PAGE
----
(Released 26 April 2002)
This image shows a portion of Noctis Labyrinthus, a large valley system at the western end of the Valles Marineris canyon system. Noctis Labyrinthus is notable for its unusual pattern of intersecting valleys, which give the region a maze-like appearance when viewed from above. The walls of these valleys are very high (~5 km) and quite steep, with slopes approaching 35Â°. Dust covers most of this region, leading to its rather uniform appearance. At the tops of the ridgelines, small dark streaks can be observed trailing downslope; these streaks suggest that the sediments covering this area occasionally become unstable and slide. Ridges of resistant material also can be observed in the highest terrains. In the lower half of the image, a small linear feature appears to cut across the generally NE/SW-trending slopes. This feature is not continuous, indicating that geologic activity has disrupted it since its formation. The northeastern termination of the feature is on a mesa, where it is joined by a less pronounced but similar feature that trends NE/SW. These small features may have originated in several ways: they may be ridges formed by compression, they may be small fault scarps, or they may represent the edges of ancient lava flows that have been disrupted by the formation of the valley system.
The smoothly sculpted surface in this close-up image belies the bizarre and twisted Martian landscape of which it is a part (seen at a larger scale in the context image). Labyrinths have long been in the human imagination, and it's no wonder that this area conjured up for early viewers all of the legends of antiquity, of a land where a Minotaur hides and a conquering hero needs a spool of thread to guide him through an inner maze.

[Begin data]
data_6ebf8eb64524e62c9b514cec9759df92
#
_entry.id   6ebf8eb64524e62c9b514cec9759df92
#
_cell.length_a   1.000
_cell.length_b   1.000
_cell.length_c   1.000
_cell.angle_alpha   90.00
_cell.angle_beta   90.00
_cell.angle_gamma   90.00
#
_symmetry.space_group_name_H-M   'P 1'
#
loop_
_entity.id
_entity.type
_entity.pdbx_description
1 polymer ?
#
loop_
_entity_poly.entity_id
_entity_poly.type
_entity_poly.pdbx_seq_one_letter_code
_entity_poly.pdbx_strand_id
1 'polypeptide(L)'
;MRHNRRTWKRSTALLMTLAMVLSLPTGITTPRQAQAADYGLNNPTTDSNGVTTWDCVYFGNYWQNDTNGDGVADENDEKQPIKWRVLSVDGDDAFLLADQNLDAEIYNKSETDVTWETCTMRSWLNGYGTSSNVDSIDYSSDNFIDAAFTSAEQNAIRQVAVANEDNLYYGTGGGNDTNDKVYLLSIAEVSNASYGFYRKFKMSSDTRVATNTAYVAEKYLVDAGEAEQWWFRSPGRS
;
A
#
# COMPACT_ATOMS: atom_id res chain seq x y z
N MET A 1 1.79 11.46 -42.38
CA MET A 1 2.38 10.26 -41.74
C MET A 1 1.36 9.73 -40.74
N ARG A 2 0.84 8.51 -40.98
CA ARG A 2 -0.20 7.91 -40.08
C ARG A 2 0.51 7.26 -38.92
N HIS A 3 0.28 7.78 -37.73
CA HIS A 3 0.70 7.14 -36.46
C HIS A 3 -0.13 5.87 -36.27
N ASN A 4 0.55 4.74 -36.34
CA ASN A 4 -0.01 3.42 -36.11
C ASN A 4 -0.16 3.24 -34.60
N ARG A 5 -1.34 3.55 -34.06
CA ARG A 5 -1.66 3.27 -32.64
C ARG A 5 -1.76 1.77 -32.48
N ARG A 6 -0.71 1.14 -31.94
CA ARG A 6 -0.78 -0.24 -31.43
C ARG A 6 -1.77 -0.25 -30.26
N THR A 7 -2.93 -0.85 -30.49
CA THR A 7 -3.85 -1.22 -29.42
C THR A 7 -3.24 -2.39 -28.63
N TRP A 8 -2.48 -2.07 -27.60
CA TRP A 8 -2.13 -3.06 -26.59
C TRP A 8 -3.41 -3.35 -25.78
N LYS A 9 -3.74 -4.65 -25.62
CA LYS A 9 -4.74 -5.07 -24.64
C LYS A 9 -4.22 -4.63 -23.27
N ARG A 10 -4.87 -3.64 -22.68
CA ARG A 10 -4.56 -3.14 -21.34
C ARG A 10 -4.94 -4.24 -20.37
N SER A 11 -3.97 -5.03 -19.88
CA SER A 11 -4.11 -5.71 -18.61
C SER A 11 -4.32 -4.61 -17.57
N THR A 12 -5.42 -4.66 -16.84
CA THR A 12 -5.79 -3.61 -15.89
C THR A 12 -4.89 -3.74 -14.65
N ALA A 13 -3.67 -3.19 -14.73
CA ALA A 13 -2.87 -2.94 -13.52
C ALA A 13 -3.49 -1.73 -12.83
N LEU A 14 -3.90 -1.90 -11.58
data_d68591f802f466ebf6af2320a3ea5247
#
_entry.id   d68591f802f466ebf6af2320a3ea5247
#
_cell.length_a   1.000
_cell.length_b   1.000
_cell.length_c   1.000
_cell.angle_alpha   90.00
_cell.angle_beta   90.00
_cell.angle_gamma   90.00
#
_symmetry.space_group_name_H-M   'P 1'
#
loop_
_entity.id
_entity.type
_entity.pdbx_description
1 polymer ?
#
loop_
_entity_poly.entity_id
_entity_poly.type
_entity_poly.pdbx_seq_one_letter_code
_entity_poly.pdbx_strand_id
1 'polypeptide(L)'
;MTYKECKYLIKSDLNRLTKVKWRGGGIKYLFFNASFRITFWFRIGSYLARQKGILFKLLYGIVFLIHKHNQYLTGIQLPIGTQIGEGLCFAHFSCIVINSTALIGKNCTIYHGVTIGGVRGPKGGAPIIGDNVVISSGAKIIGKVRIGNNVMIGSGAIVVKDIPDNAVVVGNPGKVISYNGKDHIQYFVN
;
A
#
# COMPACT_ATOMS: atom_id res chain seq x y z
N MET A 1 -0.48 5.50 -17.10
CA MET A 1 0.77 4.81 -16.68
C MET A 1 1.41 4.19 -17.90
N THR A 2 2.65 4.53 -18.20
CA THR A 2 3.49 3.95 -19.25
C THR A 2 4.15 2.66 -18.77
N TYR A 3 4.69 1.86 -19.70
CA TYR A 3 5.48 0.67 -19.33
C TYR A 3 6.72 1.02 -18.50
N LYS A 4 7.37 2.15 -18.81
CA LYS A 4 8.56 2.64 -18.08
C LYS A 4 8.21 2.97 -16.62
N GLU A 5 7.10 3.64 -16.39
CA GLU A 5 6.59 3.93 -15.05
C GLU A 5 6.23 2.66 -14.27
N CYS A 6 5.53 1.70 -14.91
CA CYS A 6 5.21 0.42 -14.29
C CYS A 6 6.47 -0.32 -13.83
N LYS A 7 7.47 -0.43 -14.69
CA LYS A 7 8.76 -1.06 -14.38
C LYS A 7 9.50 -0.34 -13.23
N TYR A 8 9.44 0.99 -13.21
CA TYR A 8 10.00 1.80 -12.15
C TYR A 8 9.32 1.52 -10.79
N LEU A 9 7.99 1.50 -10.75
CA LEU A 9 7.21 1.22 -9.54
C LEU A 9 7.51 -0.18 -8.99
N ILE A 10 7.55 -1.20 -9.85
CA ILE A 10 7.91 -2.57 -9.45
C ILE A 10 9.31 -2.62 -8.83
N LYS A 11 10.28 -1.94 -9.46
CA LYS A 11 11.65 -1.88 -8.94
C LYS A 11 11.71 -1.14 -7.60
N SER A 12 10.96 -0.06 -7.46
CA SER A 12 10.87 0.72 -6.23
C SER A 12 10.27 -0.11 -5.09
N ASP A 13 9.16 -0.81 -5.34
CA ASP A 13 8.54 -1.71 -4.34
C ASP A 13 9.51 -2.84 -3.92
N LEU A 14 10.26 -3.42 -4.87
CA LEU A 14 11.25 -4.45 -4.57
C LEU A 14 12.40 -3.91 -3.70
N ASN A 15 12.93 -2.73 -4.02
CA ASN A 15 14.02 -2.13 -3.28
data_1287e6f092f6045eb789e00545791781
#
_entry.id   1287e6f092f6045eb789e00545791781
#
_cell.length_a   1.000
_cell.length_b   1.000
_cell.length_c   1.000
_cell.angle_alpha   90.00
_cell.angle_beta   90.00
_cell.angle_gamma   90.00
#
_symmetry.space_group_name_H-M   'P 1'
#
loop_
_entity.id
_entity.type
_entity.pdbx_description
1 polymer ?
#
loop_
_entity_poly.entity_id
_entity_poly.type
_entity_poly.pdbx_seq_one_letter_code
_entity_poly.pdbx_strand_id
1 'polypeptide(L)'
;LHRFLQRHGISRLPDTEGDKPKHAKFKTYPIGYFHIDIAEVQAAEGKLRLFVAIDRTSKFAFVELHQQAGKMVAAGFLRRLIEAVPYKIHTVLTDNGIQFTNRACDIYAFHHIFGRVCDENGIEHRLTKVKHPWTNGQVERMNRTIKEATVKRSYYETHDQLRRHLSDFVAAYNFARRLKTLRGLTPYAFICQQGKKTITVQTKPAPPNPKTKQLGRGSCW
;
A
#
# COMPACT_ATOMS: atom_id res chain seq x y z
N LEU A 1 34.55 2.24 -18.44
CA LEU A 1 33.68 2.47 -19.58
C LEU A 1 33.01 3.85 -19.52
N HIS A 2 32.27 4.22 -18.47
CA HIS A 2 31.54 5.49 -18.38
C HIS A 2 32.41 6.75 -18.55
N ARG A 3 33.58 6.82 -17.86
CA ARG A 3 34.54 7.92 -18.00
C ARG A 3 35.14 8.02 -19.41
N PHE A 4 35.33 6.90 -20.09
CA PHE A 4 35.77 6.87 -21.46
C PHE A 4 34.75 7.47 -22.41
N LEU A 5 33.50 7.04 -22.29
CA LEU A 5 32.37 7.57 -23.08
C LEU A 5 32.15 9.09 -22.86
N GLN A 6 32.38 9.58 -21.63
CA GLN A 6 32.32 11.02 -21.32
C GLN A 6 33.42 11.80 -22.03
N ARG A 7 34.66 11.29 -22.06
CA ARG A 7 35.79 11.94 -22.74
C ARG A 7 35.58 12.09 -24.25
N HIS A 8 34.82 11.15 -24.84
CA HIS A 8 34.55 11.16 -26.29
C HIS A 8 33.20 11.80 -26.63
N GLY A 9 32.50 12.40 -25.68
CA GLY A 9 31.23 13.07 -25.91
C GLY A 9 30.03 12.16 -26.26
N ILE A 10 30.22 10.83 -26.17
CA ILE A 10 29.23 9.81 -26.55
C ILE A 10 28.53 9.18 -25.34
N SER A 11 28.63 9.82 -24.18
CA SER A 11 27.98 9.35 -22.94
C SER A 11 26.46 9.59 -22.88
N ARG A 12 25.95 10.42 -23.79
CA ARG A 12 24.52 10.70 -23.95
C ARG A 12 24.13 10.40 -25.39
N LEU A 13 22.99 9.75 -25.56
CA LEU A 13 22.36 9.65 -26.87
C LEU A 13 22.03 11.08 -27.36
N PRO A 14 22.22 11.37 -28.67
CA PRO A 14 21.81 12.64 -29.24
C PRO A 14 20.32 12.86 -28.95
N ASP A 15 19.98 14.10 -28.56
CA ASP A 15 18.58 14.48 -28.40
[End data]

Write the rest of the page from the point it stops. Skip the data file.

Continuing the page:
As writer Jorge Luis Borges might say, this Martian region is a real-life example of a geological "garden of forking paths," a dangerous-seeming place where "the paths of the labyrinth converge." Noctis Labyrinthus, as it's called, is an area of sprawling, intersecting valleys on Mars, and like a Borgesian story, holds within it elusive truths about the passage of time and a multi-layered landscape of possibility.
At the western end of Valles Marineris, the largest canyon in the solar system, Noctis Labyrinthus holds the secrets to long-term geologic change in the area. It would be easy to lose oneself on a wandering path through the terrain. The walls of this Martian valley maze rise swiftly and steeply to their three-mile heights, and a layer of long-settled dust deceives the eye, making everything look the same. (Well, almost everything. Look closely, and some of realities of the labyrinth are revealed.)
From the tops of ridge lines, small, dark streaks trail down the sides, leaving scant but clear evidence of the sediment that once slid downslope. A long, jagged slash cuts the land (lower third of the image), but is broken in the middle by some unknown geologic force that moved the land through it, "erasing it" sometime later. And then the mysteries: what are the features seen in this image and how did they come to be? Ridges formed by compression? Small cliff lines ("scarps") caused by faults? Or perhaps the edges of ancient lava flows, disrupted by the formation of the valley system?
Whatever they are, they represent well the strange and misleading passageways of legend and lore, where the way to the truth of the matter and back again is hard to find.